(EDGE) The House Labor, Health and Human Services, and Education Appropriations Subcommittee approved its Fiscal Year 2017 funding bill on July 7 that maintains funding for domestic HIV programs. However, the bill includes several extreme partisan cuts to critical programs that impact people with HIV and help reduce new infections, including the Affordable Care Act and sexual health programs. The bill also provides no increases for hepatitis prevention programs at the Centers for Disease Control and Prevention (CDC).
"The AIDS Institute thanks the leadership of the House Subcommittee for maintaining their support of domestic HIV and hepatitis prevention, care, treatment, and research programs," commented Carl Schmid, Deputy Executive Director of The AIDS Institute. "We realize the Subcommittee had to craft a bill with less money available than current spending levels and targeted increases in certain areas, such as medical research and the opioid epidemic. However, we are deeply disappointed in the proposed cuts and will advocate that they be restored."
Funding for the Ryan White HIV/AIDS Program, including the AIDS Drug Assistance Program (ADAP), is maintained at $2.3 billion. The Ryan White Program provides medications, medical care, and essential coverage completion services to approximately 512,000 low-income, uninsured, and underinsured individuals with HIV. The AIDS Institute is pleased the Subcommittee again rejected a proposal in the President's budget that would have moved funding for Part D of the Program, which serves women, infants, children, and youth, to Part C.
The House bill maintains $789 million for HIV prevention at the CDC, including the Division of Adolescent and School Health. There continues to be about 44,000 new HIV diagnoses each year, with a growing number of youth, particularly among young black gay men, being infected. Surprisingly, the Subcommittee is not allowing the CDC to move forward with its requested pre-exposure prophylaxis (PrEP) demonstration project. The Administration proposed using $20 million of existing funding to allow health departments to spend a limited portion of their prevention funding on PrEP and associated services, which has been proven to reduce the chances of HIV infection by up to 92 percent.
The Subcommittee is proposing to maintain CDC Hepatitis Prevention funding at only $34 million for the entire country. There are nearly 55,000 new hepatitis transmissions each year, and the CDC estimates that between 2010 and 2013 the country saw an increase of more than 150 percent in new infections. Of the nearly 5.3 million people living with hepatitis B and/or hepatitis C in the U.S., as many as 65 percent are not aware of their infection. Viral hepatitis remains the leading cause of liver cancer, and the number of deaths attributed to hepatitis C now surpasses the number of deaths associated with all 61 notifiable infectious diseases combined.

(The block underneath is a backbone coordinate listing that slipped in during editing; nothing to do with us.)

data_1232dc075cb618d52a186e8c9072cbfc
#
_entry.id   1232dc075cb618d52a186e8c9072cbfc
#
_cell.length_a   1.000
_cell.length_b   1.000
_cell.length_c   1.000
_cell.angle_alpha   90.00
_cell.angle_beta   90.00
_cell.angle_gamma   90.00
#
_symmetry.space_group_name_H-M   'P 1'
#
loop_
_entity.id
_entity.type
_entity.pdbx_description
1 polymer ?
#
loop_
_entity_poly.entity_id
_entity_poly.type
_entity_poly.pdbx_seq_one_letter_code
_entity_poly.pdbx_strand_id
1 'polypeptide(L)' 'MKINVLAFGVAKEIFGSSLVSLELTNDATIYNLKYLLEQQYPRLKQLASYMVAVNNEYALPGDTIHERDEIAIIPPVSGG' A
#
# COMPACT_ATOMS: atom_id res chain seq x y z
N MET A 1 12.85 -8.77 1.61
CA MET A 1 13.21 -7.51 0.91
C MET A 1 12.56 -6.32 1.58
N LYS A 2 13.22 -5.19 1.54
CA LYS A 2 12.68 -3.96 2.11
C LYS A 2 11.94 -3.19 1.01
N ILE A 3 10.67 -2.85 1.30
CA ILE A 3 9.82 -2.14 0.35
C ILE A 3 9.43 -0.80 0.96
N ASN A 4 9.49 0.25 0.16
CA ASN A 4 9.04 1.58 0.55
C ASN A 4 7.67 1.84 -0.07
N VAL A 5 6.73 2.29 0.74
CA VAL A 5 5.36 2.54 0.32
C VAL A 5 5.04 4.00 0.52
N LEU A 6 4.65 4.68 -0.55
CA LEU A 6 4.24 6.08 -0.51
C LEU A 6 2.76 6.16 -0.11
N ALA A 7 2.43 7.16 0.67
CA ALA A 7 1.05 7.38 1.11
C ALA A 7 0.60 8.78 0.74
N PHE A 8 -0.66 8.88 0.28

"The AIDS Institute is disappointed that the House is not increasing our nation's investment in hepatitis prevention given the magnitude of the number of infections and the need for increased surveillance, testing, and education," commented Michael Ruppal, Executive Director of The AIDS Institute. "As the bill progresses through the Congress, it is our hope that this is one area where increased resources will be prioritized."
In a significant positive development, the Subcommittee increased medical research funding at the National Institutes of Health by $1.25 billion. The AIDS Institute trusts that some of that increase will be dedicated to AIDS research. Increased resources are needed to conduct research on an AIDS vaccine, new prevention and treatment technologies, and an eventual cure that will benefit not only the U.S. but the entire world as we seek to end AIDS.
Language that allows federal funding of ancillary services that support syringe exchange programs in areas experiencing increased HIV or hepatitis C infections due to injection drug use is maintained.
The Subcommittee has proposed to defund many elements of the Affordable Care Act, which is currently providing health care to millions, including many with HIV and hepatitis who in the past could not access health insurance. The bill would totally cut the Teen Pregnancy Prevention Program and Title X Family Planning services. Disappointedly, the House is proposing to double funding for failed abstinence-only-until-marriage programs.
The full House Appropriations Committee is scheduled to consider the bill on July 13th. Last month, the Senate Appropriations Committee passed their version of the bill on a bipartisan basis.
For more information, visit www.TheAIDSInstitute.org